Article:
Friday, March 31, 2017

Looking Back The Balance of Power and the Past

Hello Grafted In Readers,

Today is the last day of March in my corner of blog land. Tomorrow we begin April, and according to the book of Exodus, (Shemot) it is also the month of Nisan in which the Festival of Passover occurs. Biblically speaking, Happy New Year!

See Exodus chapter 12. Remember, the Hebrew calendar is lunar/solar whose months start with the appearance of the new moon.

As we continue our look back at faith heritage, I want to share with you this post, a short commentary from the Website It is based on the reading for this week from the Torah and in particular, Leviticus 1 through Leviticus chapter 5 verse 26. This will give you a snapshot of what this book is about and the belief of the time.

Note from the Director
In this week’s reading, we begin the third of the 5 Books of Moses, Vayikra, or Leviticus. It was undoubtedly dubbed "Leviticus" because much of it concerns the Temple services, done by the Kohanim, the Priests, descendents of Aharon HaKohen, of the tribe of Levi.

Here, at the beginning of the book, some of the first offerings to be discussed are those when various individuals commit a serious transgression through negligence -- by, for example, forgetting that the behavior was prohibited. And the Torah prescribes different offerings based upon who committed this sin: there is an offering for a High Priest who transgresses. Then there is one for "all of Israel," by which the Torah means if the Sanhedrin, the Supreme Court, were to rule incorrectly in a matter of law, only realizing its error later. Then there is one for the King, and finally for the common individual.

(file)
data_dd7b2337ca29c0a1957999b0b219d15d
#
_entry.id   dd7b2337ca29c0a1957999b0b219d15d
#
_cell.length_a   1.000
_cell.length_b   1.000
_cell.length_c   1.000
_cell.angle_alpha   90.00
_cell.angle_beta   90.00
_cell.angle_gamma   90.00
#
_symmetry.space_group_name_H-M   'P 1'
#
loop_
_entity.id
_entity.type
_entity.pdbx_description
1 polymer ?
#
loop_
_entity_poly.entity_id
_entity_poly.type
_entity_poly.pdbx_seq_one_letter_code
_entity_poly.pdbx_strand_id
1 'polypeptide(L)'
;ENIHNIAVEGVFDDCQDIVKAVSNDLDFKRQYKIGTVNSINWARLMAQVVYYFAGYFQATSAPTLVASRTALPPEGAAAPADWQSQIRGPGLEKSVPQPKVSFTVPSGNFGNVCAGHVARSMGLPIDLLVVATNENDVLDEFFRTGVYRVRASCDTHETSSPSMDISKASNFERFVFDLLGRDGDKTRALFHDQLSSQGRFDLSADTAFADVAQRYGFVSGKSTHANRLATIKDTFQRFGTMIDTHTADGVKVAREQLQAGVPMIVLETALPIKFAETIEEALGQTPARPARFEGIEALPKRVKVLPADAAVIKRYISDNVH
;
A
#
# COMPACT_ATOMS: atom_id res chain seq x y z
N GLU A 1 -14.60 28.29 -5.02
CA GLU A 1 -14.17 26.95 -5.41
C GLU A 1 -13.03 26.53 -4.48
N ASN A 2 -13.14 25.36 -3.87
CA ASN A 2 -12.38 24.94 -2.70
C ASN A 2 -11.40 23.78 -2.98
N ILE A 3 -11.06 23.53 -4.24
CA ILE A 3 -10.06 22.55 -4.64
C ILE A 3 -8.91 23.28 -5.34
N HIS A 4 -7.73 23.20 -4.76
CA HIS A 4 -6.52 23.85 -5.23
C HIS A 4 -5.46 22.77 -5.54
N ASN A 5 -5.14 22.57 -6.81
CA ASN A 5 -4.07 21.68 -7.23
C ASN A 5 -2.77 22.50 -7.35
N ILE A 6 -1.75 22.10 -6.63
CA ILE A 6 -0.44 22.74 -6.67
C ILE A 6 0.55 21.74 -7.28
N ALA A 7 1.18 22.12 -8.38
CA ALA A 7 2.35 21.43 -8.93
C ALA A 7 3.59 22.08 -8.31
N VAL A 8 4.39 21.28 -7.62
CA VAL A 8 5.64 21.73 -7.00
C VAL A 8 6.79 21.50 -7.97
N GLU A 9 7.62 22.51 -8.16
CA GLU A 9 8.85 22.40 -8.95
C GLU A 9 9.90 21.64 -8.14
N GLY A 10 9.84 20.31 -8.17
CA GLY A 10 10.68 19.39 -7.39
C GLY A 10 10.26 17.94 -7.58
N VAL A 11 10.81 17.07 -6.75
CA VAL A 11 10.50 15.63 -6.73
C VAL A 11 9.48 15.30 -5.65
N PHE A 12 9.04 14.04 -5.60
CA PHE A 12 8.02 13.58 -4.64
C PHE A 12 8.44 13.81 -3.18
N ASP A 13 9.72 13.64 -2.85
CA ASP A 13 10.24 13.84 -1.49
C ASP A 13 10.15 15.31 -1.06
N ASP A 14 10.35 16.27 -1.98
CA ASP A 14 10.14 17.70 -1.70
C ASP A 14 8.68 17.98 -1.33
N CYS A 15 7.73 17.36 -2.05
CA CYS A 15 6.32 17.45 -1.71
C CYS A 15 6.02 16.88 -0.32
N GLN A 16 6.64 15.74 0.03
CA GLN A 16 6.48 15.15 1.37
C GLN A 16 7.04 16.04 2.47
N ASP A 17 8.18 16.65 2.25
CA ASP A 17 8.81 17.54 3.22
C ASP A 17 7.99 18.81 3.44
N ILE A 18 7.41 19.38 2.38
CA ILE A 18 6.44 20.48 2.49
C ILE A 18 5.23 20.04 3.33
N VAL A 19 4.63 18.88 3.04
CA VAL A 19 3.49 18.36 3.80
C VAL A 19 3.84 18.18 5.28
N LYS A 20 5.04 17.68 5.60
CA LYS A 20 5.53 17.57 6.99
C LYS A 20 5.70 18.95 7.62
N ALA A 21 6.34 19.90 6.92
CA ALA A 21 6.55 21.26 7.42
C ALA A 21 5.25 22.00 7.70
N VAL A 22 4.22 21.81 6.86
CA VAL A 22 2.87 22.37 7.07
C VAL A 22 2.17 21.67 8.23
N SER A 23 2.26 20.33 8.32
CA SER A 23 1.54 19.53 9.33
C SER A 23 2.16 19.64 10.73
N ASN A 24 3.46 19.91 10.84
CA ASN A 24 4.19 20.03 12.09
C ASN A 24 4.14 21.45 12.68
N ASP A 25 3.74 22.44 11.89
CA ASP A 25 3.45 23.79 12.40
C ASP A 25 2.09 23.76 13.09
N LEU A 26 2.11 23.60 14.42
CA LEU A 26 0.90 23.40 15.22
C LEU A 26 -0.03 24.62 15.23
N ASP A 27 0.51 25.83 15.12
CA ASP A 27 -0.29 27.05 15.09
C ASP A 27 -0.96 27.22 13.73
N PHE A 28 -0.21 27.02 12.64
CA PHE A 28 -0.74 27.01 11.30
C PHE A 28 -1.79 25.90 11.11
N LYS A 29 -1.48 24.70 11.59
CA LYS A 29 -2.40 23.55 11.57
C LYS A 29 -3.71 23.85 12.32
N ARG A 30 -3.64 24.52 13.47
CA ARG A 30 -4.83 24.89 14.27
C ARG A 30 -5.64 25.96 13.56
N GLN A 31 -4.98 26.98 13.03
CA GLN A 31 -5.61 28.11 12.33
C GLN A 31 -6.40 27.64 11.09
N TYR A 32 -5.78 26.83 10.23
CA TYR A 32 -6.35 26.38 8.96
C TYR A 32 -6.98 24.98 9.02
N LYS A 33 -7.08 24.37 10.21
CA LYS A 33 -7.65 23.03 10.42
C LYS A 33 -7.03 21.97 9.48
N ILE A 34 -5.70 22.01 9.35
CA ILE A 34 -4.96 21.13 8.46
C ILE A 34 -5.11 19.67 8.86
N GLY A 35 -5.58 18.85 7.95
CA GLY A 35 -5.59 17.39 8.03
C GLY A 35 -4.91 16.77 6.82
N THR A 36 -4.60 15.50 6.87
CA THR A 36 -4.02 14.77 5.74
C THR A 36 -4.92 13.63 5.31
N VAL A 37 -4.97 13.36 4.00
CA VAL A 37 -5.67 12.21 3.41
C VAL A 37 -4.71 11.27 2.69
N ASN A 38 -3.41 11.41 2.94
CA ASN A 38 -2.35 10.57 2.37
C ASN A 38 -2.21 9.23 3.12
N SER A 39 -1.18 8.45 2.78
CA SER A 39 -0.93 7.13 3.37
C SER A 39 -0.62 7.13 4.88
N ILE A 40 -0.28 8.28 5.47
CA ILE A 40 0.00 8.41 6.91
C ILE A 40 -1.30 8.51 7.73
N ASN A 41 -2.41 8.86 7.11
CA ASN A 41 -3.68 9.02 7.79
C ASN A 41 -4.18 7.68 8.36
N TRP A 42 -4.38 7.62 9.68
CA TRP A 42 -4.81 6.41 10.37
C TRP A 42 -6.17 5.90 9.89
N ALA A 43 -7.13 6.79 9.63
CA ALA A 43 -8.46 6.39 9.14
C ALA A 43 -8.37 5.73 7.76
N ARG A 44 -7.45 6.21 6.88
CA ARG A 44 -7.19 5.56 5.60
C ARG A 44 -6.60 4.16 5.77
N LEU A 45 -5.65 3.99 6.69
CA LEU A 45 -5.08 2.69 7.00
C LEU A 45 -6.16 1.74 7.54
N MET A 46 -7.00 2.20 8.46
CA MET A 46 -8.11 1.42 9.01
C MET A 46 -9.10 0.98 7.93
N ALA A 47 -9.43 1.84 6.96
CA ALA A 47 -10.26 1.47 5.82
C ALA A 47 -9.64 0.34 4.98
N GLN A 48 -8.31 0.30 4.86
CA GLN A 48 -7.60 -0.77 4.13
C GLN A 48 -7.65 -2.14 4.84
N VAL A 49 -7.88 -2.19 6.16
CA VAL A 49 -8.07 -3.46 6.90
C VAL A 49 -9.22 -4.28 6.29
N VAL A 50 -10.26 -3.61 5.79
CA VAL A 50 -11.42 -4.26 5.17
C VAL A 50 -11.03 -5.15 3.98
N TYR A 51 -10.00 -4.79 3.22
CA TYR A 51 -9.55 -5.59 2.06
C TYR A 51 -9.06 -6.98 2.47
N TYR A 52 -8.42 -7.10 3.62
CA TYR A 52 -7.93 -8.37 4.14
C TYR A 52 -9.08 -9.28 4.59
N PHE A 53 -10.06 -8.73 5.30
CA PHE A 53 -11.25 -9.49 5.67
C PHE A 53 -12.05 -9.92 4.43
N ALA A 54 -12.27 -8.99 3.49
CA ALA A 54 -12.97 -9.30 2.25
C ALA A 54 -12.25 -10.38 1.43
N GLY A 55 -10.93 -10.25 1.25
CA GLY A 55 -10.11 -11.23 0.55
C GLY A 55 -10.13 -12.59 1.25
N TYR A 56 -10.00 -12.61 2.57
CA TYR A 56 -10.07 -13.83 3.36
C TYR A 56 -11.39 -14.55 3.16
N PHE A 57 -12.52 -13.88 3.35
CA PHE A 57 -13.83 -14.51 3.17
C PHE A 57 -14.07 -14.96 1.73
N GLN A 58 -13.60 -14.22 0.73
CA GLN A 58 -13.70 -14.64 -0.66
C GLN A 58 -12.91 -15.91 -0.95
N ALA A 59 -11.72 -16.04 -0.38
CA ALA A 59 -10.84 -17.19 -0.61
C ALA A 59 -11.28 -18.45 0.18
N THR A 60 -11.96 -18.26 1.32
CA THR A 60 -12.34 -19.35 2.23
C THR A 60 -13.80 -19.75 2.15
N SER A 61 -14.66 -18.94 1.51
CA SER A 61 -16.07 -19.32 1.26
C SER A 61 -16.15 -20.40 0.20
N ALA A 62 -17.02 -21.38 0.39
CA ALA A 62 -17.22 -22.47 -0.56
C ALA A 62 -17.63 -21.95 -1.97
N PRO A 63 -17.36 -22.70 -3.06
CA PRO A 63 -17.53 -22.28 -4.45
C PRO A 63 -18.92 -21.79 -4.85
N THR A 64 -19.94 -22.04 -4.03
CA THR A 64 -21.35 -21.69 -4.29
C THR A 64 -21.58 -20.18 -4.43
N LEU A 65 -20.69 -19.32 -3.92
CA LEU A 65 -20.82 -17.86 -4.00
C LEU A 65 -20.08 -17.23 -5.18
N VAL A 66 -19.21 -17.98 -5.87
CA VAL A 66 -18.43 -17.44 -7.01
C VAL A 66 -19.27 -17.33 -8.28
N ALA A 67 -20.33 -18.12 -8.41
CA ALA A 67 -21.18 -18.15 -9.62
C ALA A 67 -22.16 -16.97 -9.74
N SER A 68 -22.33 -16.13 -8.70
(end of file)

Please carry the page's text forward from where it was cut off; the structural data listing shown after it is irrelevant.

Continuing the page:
Long before the modern era, the Jews had a Balance of Powers. No one could claim absolute authority; rather, King David himself had to consult with both the Kohen Gadol (High Priest) and the Sanhedrin.

But furthermore, everyone had to second-guess his own conduct -- even the King, even the Sanhedrin itself. There is no equivalent to "papal infallibility" in Judaism; on the contrary, no individual could avoid the possibility of transgression.

We could seek no better proof for the idea that no one is perfect. Everyone makes mistakes. So no one should look back at the past, and lose hope for the future. Nothing can stand in the way of sincerely turning back to the correct path, because G-d will always accept a sincerely repentant person. And as we see in this week’s reading, everyone does indeed make mistakes -- even the judges themselves!

Kevod Yeheveh, His redeeming presence sustains us.

I look forward to visiting with you again.

Mellow Rock

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